Twenty-five years ago, a summer stock theatre in central Pennsylvania hired me to choreograph a production of West Side Story, then promptly fired me when it became clear that I intended to create my own choreography rather than replicate the dance ideas director/choreographer Jerome Robbins conceptualized for the musical’s original 1957 Broadway production and 1961 film. Apparently, to present this seamlessly integrated, revolutionary musical theatre portrayal of teen gang violence without the iconic Robbins choreography was inconceivable.
Imagine my delight upon learning that for the show’s 2020 Broadway revival, its helmsman, experimental Belgian director Ivo van Hove, had insisted on brand-new choreography, made by the brilliant postmodern minimalist Anne Teresa De Keersmaeker, a fellow Belgian. Touted by van Hove as “a West Side Story for the 21st century,” his is the first Broadway staging to forgo Robbins’s choreography. Indeed, though it sticks to the original dialogue and songs (with the exception of a few cuts), van Hove’s startlingly contemporary version is not set in the 1950s. Instead it sets out to illuminate the musical’s timeless themes of ethnic prejudice, violence, and love within a present-day cultural context where the urban youth don’t move like they did on the streets and dance floors of Robbins’s jitterbugging-and-mamboing ’50s America.
Yet just because the characters are moving differently, can this West Side Story really be said to be serving up new choreography? After speaking with van Hove and De Keersmaeker during the show’s rehearsal period and observing an early preview performance (as of press time, the production is slated to open on Feb. 20 at the Broadway Theatre), I tried to answer that question by first asking what constitutes a musical’s “original” choreography. Is it simply the dance steps? Or is it the decisions to have particular characters dance at particular points in the show—as a break within a song, backed by an ensemble, or for an extended sequence that might be termed a “ballet”? Is it the degree to which a show relies on dance to advance the narrative, marking some musicals as “dance shows” and others not? Is choreography defined in terms of its formal elements, the spatial composition it draws upon the stage, or its temporal aspects, the energies generated by the moving bodies?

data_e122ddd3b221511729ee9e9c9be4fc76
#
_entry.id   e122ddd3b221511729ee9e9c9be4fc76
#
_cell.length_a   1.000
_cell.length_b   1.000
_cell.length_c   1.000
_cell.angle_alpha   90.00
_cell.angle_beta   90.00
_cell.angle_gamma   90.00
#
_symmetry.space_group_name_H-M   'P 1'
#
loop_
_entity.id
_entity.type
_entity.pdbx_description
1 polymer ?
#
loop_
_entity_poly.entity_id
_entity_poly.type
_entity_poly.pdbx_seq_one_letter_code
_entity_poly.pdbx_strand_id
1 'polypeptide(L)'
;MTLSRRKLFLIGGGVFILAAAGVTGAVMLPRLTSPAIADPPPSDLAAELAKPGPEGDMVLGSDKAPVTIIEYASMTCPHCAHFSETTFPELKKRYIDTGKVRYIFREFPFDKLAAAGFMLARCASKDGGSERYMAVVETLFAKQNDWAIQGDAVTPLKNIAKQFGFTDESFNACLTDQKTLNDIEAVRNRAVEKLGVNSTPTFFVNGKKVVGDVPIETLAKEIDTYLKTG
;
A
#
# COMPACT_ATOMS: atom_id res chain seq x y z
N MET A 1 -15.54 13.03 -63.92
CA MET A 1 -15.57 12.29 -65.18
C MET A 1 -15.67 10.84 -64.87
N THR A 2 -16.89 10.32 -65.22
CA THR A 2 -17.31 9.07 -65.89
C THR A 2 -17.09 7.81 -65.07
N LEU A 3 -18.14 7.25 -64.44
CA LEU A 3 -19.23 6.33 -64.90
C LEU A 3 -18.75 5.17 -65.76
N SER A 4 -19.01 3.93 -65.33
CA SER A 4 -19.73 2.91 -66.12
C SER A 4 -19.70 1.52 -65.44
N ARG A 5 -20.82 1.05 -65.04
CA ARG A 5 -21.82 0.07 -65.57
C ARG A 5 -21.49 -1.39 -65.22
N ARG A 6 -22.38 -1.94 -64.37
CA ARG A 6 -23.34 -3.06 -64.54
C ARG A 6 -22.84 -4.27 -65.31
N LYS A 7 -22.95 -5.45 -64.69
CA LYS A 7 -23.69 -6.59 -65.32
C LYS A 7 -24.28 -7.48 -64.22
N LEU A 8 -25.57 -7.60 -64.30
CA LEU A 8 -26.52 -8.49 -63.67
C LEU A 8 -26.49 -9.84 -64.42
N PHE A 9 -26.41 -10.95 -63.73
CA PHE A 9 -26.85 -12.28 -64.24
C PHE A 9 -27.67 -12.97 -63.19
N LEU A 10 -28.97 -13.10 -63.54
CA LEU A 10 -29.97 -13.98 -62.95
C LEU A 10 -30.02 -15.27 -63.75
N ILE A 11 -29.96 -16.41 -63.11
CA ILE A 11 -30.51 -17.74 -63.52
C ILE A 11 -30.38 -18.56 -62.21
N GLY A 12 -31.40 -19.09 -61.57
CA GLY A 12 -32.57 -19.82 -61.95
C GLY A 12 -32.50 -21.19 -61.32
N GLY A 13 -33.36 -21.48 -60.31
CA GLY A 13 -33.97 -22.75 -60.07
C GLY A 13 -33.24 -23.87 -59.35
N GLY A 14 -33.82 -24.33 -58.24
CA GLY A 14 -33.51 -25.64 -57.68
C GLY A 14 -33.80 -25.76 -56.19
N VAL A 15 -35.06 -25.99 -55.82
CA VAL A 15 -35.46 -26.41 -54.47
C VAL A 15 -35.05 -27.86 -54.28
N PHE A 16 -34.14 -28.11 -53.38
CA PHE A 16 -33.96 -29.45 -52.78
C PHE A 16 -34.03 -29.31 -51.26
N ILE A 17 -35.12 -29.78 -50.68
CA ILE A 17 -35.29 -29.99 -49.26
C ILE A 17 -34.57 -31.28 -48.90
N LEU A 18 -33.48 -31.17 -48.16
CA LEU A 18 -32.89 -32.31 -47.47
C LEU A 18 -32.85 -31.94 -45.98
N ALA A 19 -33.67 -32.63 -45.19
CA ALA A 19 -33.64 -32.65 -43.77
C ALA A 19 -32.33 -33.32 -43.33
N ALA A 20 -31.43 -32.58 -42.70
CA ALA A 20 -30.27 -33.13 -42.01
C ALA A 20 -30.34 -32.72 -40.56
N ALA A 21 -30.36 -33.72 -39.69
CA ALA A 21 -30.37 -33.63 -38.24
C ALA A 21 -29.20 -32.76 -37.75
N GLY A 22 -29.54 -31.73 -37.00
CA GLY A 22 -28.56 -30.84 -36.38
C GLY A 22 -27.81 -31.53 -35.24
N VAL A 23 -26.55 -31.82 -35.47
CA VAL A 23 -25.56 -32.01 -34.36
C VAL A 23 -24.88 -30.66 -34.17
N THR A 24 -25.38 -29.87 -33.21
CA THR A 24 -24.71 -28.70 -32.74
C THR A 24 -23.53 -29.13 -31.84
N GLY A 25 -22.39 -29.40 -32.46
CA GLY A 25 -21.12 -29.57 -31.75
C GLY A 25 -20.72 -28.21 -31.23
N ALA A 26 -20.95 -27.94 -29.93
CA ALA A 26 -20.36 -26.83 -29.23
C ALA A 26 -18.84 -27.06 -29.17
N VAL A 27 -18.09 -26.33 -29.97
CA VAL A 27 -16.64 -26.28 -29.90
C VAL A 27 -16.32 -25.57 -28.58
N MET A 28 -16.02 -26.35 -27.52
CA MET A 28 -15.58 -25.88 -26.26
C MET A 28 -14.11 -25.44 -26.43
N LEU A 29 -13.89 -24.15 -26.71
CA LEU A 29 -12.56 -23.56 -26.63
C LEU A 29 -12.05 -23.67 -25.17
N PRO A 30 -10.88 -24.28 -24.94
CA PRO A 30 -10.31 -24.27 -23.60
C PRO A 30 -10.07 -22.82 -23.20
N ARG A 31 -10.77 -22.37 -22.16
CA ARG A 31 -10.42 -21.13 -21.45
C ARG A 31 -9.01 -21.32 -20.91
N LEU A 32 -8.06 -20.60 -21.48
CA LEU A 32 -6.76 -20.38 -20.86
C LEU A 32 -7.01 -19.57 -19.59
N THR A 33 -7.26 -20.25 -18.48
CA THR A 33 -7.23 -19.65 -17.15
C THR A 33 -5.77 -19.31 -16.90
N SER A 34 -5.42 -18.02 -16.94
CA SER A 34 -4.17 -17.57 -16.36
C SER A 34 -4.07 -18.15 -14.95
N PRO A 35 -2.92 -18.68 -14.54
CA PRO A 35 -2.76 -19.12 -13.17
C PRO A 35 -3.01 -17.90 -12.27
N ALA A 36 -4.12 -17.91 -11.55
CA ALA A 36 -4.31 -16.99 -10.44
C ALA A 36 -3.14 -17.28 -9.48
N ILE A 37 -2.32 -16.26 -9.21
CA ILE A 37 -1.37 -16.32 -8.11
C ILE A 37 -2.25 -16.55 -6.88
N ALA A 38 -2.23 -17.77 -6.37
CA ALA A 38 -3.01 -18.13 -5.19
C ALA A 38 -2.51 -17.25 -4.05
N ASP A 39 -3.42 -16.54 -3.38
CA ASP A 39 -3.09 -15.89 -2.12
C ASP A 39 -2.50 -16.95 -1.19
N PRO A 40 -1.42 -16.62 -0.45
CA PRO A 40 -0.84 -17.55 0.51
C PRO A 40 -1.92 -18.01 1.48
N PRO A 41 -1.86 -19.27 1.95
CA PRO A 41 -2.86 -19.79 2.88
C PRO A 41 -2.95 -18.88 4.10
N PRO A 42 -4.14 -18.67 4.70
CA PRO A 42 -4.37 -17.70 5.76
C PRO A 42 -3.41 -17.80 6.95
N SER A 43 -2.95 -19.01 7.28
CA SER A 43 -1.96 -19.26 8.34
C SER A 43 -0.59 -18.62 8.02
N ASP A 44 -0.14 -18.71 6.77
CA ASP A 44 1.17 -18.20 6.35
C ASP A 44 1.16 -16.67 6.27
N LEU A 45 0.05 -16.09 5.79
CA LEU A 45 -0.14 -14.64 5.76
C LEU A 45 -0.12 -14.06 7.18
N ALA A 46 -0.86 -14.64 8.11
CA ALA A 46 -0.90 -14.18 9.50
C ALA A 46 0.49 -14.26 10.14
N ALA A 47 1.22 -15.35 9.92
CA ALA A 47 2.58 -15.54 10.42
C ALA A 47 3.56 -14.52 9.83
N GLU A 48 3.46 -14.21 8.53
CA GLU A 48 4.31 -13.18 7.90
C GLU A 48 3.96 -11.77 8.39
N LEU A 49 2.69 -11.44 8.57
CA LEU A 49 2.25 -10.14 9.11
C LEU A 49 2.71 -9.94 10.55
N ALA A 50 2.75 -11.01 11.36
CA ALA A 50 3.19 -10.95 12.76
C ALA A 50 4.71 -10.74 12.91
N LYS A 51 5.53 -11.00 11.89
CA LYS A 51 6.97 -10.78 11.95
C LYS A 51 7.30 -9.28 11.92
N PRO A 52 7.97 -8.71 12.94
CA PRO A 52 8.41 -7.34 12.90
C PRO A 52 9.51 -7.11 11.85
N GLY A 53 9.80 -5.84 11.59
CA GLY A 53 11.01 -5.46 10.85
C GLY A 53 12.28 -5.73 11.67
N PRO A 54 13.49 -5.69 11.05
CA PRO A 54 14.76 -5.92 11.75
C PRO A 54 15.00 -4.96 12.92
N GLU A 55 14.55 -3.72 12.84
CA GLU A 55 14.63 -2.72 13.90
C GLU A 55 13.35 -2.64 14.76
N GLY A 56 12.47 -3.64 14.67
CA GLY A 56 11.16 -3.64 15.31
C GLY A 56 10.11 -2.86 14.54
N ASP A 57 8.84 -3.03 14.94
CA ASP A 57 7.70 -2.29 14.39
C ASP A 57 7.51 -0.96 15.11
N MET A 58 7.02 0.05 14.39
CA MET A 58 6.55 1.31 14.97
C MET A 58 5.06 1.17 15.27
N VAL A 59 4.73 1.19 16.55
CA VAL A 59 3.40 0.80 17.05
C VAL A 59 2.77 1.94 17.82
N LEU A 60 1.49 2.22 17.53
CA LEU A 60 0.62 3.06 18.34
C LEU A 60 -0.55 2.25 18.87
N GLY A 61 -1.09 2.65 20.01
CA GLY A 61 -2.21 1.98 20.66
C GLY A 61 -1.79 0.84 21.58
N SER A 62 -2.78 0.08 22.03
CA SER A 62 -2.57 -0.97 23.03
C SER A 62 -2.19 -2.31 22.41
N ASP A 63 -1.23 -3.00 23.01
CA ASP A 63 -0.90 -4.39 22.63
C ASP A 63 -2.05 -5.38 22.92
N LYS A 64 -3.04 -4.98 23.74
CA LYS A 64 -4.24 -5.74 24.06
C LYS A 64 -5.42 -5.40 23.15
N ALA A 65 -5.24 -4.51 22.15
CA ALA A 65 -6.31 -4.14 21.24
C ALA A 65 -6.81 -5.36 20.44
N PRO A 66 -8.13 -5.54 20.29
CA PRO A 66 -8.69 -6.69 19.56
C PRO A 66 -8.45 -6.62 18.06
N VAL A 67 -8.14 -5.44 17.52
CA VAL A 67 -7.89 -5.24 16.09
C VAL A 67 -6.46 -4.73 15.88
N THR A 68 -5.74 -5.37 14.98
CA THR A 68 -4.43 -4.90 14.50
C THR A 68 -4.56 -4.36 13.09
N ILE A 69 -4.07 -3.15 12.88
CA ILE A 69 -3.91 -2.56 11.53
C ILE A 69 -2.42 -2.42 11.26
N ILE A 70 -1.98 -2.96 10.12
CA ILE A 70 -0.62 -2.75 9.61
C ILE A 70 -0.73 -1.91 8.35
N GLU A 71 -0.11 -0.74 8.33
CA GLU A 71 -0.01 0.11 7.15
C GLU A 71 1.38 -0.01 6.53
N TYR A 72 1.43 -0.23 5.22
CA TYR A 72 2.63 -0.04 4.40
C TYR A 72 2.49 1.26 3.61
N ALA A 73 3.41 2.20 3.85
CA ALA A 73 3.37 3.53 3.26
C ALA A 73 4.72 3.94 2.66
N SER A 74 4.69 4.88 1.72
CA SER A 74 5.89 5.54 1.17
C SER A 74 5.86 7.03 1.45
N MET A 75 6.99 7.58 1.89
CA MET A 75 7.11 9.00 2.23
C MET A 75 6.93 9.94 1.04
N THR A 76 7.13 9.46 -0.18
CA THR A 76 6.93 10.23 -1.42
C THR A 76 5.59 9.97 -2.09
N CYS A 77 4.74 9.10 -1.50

Musical theatre choreography, in short, encompasses everything the dancing contributes to the drama that the music and spoken word do not. So if De Keersmaeker’s choreography does much of the same work as Robbins did, can we really call it brand new, or is it more properly understood as “updated”?
Typically, revivals of musicals created before the advent of videotape do not incorporate the choreography from the original Broadway production, because they can’t. There’s no record of it, as dance has never been as easily documented as dialogue and music. Visionary choreographer Agnes de Mille made video recordings of herself talking about the dances she created for Oklahoma! and Carousel alongside performance footage of the choreography, but that level of documentation is rare. Ironically, the term “choreography” derives from root words meaning “the writing of dancing in unison.” Yet only a handful of musicals have had their original choreography documented via Labanotation, a detailed language of written symbols representing human body movements in which only a wee percentage of the dance world is literate.